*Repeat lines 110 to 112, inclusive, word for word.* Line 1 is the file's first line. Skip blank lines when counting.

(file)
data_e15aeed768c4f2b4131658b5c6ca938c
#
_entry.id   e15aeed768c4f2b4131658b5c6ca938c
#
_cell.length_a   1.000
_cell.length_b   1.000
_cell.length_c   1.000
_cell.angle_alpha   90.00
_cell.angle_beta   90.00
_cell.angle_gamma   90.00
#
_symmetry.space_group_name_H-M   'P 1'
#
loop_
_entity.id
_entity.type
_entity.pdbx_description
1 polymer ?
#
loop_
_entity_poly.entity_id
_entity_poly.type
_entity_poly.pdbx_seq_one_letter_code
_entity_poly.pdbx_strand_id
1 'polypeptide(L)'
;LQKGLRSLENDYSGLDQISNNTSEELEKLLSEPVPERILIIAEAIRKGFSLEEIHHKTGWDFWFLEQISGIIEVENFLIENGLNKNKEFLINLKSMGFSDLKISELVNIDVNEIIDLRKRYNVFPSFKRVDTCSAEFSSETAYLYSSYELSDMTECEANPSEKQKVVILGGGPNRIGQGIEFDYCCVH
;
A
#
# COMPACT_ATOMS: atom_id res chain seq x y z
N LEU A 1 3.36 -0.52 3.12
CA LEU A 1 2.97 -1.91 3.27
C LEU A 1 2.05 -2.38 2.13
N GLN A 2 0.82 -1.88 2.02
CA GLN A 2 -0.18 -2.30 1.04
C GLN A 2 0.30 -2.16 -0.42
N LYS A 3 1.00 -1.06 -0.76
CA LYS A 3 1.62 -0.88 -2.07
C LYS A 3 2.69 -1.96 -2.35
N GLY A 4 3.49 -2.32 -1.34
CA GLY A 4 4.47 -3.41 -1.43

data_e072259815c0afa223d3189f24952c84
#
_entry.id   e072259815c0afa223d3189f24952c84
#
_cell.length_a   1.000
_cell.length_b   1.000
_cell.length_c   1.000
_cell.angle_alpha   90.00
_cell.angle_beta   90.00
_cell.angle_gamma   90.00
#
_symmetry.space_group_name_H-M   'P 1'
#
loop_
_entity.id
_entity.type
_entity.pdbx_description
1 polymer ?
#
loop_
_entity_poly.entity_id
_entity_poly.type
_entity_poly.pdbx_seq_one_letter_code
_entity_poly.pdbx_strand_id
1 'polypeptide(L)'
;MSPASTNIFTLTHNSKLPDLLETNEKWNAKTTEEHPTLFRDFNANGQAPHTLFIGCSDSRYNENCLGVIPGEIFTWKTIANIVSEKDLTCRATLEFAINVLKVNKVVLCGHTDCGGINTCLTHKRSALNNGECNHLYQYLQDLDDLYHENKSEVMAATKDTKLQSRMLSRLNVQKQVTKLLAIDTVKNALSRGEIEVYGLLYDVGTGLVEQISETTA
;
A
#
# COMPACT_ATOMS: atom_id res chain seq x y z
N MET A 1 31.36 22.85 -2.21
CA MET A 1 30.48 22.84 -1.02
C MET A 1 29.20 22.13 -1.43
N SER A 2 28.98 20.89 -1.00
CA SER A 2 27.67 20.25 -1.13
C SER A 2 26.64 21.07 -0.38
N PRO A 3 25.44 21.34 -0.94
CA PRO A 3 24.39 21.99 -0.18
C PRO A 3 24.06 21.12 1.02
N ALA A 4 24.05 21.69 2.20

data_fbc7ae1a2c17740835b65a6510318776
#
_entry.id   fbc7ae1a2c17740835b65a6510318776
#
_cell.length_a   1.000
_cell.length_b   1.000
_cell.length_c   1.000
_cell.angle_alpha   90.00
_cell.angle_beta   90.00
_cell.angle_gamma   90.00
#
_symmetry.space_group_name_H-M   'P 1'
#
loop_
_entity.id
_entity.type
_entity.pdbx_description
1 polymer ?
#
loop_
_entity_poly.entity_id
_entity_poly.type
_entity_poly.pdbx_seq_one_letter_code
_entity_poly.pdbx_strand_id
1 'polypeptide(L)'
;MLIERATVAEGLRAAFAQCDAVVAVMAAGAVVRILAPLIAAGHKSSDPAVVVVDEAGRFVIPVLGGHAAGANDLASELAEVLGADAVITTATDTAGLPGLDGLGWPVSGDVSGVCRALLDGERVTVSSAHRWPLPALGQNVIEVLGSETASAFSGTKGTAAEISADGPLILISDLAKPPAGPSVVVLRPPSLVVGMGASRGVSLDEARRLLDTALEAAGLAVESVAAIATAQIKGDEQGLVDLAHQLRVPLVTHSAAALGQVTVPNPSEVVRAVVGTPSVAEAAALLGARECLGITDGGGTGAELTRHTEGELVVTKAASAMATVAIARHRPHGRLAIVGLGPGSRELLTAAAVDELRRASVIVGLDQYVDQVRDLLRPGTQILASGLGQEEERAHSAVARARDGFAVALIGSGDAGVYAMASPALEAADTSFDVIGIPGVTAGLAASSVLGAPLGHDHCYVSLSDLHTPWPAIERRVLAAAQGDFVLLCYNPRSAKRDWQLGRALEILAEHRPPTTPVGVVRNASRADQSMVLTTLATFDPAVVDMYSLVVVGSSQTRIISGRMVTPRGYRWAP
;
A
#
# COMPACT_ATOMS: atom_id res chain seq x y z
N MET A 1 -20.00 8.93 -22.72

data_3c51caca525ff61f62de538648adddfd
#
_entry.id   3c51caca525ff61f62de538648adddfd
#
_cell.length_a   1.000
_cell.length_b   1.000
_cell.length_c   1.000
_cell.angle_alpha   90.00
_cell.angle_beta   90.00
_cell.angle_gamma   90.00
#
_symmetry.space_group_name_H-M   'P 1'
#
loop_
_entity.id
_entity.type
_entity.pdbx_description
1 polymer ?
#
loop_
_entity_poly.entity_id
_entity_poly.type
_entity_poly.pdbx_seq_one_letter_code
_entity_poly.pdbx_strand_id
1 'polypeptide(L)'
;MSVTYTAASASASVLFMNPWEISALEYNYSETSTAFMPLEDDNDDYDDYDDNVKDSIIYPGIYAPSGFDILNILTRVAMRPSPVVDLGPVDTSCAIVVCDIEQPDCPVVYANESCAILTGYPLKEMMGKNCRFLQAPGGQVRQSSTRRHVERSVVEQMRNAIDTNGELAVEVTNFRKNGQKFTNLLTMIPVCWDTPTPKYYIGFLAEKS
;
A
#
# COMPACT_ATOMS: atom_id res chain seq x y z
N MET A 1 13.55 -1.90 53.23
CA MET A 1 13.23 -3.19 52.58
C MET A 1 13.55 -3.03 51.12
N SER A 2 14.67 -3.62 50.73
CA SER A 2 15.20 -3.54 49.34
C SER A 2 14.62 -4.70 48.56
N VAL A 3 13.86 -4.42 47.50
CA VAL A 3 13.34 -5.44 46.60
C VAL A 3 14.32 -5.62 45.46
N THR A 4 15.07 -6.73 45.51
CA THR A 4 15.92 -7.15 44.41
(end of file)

#
# COMPACT_ATOMS: atom_id res chain seq x y z
N MET A 1 -20.00 8.93 -22.72